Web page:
During the consumption process, Paperless tries to guess some of the attributes of the document it’s looking at. To do this it uses two approaches:
Any document you put into the consumption directory will be consumed, but if you name the file right, it’ll automatically set some values in the database for you. This is is the logic the consumer follows:
- Try to find the correspondent, title, and tags in the file name following
Date - Correspondent - Title - tag,tag,tag.pdf. Note that the format of the date is rigidly defined as
Zrefers “Zulu time” AKA “UTC”. The tags are optional, so the format
Date - Correspondent - Title.pdfworks as well.
- If that doesn’t work, we skip the date and try this pattern:
Correspondent - Title - tag,tag,tag.pdf.
- If that doesn’t work, we try to find the correspondent and title in the file
name following the pattern:
Correspondent - Title.pdf.
- If that doesn’t work, just assume that the name of the file is the title.
So given the above, the following examples would work as you’d expect:
20150314000700Z - Some Company Name - Invoice 2016-01-01 - money,invoices.pdf
20150314Z - Some Company Name - Invoice 2016-01-01 - money,invoices.pdf
Some Company Name - Invoice 2016-01-01 - money,invoices.pdf
Another Company - Letter of Reference.jpg
Dad's Recipe for Pancakes.png
These however wouldn’t work:
2015-03-14 00:07:00 UTC - Some Company Name, Invoice 2016-01-01, money, invoices.pdf
2015-03-14 - Some Company Name, Invoice 2016-01-01, money, invoices.pdf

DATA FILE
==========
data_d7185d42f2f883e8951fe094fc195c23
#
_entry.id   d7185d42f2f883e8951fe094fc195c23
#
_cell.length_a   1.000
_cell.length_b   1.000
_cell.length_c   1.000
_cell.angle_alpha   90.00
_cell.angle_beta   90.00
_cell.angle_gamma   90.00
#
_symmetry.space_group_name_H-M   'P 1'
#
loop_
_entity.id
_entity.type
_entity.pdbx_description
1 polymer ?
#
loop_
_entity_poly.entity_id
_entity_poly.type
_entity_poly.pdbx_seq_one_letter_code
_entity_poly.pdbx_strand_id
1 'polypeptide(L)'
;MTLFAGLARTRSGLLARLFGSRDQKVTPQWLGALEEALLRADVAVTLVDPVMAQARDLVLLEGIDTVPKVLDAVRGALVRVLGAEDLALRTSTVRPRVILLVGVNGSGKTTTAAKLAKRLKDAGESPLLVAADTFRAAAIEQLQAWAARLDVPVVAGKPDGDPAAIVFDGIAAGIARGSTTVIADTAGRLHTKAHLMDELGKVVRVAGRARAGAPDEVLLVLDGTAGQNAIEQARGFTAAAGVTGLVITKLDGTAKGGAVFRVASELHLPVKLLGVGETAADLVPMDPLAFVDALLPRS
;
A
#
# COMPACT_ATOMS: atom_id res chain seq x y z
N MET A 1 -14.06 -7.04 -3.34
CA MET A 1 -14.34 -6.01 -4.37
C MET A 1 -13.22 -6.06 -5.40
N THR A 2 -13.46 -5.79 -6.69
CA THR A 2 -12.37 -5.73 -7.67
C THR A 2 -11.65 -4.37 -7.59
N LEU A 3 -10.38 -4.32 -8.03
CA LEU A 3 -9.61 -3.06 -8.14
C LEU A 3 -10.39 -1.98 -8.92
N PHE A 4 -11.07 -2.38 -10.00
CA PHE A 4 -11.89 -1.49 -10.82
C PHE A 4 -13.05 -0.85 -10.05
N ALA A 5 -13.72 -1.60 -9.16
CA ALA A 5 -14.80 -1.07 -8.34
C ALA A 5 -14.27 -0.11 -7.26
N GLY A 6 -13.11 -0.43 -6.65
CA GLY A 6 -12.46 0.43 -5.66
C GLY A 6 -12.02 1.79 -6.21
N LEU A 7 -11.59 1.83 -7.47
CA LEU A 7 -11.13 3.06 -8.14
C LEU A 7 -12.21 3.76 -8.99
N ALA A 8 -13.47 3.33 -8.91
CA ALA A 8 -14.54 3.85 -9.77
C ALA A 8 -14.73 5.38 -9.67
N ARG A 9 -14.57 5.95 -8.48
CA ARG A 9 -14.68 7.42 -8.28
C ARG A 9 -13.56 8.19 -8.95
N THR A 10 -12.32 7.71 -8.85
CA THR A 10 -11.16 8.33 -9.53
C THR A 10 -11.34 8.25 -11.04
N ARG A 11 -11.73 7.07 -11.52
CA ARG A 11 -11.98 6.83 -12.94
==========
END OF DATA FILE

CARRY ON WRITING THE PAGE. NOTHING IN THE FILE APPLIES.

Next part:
Some Company Name, Invoice 2016-01-01, money, invoices.pdf
Another Company- Letter of Reference.jpg
Do I have to be so strict about naming?¶
Rather than using the strict document naming rules, one can also set the option
paperless.conf to any date order
that is accepted by dateparser. Doing so will cause
paperless to default
to any date format that is found in the title, instead of a date pulled from
the document’s text, without requiring the strict formatting of the document
filename as described above.
Reading the Document Contents¶
After the consumer has tried to figure out what it could from the file name,
it starts looking at the content of the document itself. It will compare the
matching algorithms defined by every tag and correspondent already set in your
database to see if they apply to the text in that document. In other words,
if you defined a tag called
Home Utility that had a
match property of
bc hydro and a
literal, Paperless will
automatically tag your newly-consumed document with your
Home Utility tag
so long as the text
bc hydro appears in the body of the document somewhere.
The matching logic is quite powerful, and supports searching the text of your document with different algorithms, and as such, some experimentation may be necessary to get things Just Right.
How Do I Set Up These Matching Algorithms?¶
Setting up of the algorithms is easily done through the admin interface. When you create a new correspondent or tag, there are optional fields for matching text and matching algorithm. From the help info there:
Which algorithm you want to use when matching text to the OCR’d PDF. Here, “any” looks for any occurrence of any word provided in the PDF, while “all” requires that every word provided appear in the PDF, albeit not in the order provided. A “literal” match means that the text you enter must appear in the PDF exactly as you’ve entered it, and “regular expression” uses a regex to match the PDF. If you don’t know what a regex is, you probably don’t want this option.
When using the “any” or “all” matching algorithms, you can search for terms
that consist of multiple words by enclosing them in double quotes. For example,
defining a match text of
"Bank of America" BofA using the “any” algorithm,
will match documents that contain either “Bank of America” or “BofA”, but will
not match documents containing “Bank of South America”.
Then just save your tag/correspondent and run another document through the consumer. Once complete, you should see the newly-created document, automatically tagged with the appropriate data.